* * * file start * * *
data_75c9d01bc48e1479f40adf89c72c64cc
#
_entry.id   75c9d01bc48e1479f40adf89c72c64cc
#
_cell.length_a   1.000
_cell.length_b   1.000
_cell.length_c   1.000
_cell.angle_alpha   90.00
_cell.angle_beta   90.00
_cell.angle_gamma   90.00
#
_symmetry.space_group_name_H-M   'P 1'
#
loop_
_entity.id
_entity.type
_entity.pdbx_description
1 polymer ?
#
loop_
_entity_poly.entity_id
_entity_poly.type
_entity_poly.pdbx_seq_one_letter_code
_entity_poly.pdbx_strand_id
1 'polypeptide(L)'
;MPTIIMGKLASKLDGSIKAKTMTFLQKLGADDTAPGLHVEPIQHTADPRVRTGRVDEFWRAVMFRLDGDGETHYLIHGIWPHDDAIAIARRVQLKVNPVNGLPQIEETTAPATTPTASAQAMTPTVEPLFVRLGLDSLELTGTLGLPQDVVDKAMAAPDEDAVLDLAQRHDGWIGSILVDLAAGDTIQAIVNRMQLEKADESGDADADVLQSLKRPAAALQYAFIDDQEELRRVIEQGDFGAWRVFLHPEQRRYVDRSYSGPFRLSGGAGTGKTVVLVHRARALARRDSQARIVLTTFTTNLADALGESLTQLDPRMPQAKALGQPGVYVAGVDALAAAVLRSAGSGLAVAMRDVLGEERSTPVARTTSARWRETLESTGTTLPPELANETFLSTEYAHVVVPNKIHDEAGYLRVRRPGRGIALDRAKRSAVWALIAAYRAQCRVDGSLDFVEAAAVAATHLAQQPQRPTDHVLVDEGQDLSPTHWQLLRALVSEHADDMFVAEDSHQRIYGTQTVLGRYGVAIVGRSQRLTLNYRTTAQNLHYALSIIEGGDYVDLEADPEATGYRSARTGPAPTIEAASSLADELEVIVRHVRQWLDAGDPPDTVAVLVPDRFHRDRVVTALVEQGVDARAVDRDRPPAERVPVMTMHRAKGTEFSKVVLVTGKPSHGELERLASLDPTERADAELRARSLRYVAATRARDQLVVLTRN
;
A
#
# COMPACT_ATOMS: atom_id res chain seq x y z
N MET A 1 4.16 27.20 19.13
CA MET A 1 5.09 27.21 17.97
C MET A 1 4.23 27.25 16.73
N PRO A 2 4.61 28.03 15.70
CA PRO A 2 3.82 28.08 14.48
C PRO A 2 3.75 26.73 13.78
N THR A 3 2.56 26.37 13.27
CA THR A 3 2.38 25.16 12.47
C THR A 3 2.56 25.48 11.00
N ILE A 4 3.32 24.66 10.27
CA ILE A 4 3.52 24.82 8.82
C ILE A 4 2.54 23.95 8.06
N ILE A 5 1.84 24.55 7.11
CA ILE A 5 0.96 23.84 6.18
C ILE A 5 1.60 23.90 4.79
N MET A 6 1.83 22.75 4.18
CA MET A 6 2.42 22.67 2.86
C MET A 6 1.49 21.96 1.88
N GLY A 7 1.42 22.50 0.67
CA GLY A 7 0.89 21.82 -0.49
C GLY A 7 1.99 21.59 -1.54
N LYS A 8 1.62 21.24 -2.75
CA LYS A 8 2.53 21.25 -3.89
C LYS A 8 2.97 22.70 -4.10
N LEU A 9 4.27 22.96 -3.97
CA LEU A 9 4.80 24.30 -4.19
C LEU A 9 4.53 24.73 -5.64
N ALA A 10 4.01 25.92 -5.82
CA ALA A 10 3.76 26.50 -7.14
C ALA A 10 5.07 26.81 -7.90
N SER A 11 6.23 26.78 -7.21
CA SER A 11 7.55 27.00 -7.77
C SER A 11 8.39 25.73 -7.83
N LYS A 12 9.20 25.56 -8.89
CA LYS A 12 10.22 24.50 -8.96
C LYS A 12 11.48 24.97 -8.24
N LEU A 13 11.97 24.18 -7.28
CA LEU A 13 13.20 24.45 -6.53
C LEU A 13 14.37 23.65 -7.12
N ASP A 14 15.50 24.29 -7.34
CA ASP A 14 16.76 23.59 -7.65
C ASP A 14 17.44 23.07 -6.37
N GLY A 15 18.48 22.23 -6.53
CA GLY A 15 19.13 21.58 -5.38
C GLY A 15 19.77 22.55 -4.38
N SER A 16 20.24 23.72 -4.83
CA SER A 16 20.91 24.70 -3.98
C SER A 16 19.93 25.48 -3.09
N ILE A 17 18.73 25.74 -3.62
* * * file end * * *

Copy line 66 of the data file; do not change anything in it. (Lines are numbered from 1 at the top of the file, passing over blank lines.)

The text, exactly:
C LYS A 12 11.48 24.97 -8.24